COURT WATCH: Vague Statute Wording Leads to Disagreement between Judge and Defense in Case Leading to Deportation

By Julie McCaffrey

MODESTO, CA – Stanislaus County Superior Court Judge Carrie Stephens and a defense attorney late last week disagreed over time limits in which a petition could be filed, due to different interpretations of a statute.

The case concerns a count of domestic violence that the accused pleaded no contest to in 2007, and now wishes to withdraw his plea and move the court to vacate his sentence. The accused is facing deportation because of the conviction.

A person no longer in criminal custody may file a motion to vacate a conviction or sentence under certain circumstances, according to the law, and the circumstance in this motion focused on the conviction or sentence being legally invalid due to prejudicial error, which inhibits the accused’s ability to understand and accept the adverse immigration consequences of a conviction.

Judge Stephens addressed the defense, stating “in your brief you indicate that there is no timing for a brief like this, it can be filed at any time as long as [the accused] is not in custody.”

She then disagreed with the defense and noted “as I read the statute, there are some timing considerations the court needs to take into consideration.”

Judge Stephens then cited the statute and asked the defense if it agrees there are time limits for the type of relief sought.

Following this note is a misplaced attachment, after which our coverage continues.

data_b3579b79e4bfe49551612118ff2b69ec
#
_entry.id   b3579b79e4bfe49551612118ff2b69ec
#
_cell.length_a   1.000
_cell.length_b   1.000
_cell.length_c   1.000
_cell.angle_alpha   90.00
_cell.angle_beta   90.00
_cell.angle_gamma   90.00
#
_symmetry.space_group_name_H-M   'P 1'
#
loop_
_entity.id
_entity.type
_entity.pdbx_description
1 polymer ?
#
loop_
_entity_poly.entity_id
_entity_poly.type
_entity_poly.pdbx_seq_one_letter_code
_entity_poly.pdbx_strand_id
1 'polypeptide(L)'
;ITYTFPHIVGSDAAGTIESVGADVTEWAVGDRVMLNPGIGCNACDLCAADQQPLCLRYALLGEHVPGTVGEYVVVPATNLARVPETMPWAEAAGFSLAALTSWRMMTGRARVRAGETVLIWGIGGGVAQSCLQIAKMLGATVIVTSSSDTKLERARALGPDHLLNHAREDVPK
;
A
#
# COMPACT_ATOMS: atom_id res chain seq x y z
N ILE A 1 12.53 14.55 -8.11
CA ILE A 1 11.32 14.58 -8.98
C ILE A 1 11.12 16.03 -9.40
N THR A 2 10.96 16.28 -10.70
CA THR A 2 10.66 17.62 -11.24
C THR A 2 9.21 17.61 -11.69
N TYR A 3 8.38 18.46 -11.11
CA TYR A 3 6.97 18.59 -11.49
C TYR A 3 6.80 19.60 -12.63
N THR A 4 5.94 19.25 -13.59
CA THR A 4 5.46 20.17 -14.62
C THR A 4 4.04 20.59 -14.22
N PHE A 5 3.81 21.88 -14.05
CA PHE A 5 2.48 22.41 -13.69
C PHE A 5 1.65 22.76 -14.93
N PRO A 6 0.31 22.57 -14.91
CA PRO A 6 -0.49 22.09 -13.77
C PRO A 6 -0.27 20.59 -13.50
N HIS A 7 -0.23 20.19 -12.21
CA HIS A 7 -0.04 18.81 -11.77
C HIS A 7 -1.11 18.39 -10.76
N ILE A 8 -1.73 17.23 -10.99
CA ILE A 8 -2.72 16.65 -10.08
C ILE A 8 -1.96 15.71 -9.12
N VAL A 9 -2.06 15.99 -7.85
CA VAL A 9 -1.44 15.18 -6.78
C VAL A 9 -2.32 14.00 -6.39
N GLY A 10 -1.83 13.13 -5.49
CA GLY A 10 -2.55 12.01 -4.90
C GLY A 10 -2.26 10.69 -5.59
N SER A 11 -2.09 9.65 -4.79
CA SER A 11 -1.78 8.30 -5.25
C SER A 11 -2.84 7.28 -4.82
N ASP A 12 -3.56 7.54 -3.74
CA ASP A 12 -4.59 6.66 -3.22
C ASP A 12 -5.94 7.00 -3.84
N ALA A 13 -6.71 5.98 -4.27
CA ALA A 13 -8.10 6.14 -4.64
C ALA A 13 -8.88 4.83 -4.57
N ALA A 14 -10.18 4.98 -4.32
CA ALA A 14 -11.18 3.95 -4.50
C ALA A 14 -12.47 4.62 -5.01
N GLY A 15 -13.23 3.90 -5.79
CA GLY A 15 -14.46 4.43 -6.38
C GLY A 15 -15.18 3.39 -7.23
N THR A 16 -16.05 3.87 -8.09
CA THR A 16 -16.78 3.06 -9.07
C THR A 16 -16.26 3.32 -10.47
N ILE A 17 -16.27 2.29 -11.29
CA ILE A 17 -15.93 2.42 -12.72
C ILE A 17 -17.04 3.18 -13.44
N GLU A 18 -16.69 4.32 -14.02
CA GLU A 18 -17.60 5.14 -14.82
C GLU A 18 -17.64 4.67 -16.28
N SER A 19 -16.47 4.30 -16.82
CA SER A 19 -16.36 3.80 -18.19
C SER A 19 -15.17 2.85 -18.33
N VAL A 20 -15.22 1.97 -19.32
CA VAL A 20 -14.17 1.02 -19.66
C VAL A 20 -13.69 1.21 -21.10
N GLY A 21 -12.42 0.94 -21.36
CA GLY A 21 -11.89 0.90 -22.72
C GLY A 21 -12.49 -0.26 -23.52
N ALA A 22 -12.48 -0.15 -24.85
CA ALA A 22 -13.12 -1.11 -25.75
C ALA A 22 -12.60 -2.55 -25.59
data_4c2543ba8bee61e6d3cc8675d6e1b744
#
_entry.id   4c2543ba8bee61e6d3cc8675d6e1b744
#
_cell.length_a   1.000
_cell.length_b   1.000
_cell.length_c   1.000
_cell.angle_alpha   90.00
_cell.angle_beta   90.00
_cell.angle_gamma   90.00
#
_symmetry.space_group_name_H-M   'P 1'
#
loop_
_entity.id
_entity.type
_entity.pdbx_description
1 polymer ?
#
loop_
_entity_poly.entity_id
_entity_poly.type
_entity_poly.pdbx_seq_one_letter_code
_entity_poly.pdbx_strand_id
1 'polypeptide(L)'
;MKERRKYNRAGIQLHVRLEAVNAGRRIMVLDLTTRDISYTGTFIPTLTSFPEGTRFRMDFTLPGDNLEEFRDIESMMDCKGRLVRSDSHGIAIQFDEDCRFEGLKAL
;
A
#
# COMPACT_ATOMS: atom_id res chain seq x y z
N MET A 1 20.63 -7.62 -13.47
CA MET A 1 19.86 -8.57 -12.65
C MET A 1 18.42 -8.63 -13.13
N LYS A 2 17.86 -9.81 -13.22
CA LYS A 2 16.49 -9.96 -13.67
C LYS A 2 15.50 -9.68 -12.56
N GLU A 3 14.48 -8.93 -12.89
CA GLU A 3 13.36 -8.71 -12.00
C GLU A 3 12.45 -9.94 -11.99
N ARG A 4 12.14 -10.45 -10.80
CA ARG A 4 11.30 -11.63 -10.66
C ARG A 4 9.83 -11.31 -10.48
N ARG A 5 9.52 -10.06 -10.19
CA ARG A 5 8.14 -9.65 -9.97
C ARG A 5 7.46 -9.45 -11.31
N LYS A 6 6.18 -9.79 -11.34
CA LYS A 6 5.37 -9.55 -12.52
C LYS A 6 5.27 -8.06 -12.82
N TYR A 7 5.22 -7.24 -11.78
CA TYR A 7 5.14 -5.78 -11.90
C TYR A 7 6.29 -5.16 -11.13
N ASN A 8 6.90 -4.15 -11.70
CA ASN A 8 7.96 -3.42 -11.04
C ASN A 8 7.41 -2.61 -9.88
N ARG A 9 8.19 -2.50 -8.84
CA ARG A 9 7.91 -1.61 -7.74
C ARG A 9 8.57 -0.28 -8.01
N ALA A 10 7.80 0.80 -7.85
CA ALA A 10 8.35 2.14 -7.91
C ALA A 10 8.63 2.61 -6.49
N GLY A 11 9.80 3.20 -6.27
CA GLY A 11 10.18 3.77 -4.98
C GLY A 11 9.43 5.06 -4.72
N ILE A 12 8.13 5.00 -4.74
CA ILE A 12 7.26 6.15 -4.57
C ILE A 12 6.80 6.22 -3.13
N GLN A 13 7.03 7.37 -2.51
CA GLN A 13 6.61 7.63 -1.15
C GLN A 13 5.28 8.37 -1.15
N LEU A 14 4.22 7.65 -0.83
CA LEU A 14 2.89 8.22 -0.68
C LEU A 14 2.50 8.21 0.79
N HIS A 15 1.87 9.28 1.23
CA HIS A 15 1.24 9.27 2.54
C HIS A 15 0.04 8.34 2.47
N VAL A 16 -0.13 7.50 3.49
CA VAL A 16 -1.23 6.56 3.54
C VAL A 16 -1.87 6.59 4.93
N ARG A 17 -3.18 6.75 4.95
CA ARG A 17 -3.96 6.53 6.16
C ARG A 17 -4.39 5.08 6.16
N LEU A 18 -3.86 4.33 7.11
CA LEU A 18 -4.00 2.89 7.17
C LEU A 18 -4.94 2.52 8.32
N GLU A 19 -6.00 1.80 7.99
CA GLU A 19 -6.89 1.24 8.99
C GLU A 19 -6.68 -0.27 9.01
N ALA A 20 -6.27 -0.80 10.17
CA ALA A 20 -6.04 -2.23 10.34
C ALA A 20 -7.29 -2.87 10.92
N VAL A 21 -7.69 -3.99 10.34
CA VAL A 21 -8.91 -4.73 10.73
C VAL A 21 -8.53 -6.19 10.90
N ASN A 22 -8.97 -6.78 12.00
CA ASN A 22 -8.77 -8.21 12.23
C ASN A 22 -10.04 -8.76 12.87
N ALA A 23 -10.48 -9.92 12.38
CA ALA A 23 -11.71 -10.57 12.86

The defense responded that “there is no fixed limit… but there are certain events that trigger a reasonable response,” admitting that “it is a bit of a squishy timeline,” but insisted there can be instances where “the clock is reset.”

The judge disagreed and ruled that the motion has not been filed in a timely manner—the accused was placed in removal proceedings in 2015.

Judge Stephens, ruling there is no reason to account for the eight years it took to file this motion and that it should have been filed in 2015, added that “a court reporter reported the proceedings, but given the lapse of time, the records are not available. The records would have been available had the petition filed this motion in 2015.”

Concerning prejudicial error causing immigration harm, which is the chief concern in this case, the statute fails to set a concrete time limit for filing a motion such as this one, reading “there is no time limit for filing the motion, except for a requirement of due diligence after the person receives a Notice to Appear or notice of adverse immigration decision based on conviction.”

About The Author

Julie is a third year at UC Davis majoring in Communications and Psychology with a minor in Philosophy. She hopes to advocate for women's reproductive rights and make the justice system fairer for sexual assault survivors.

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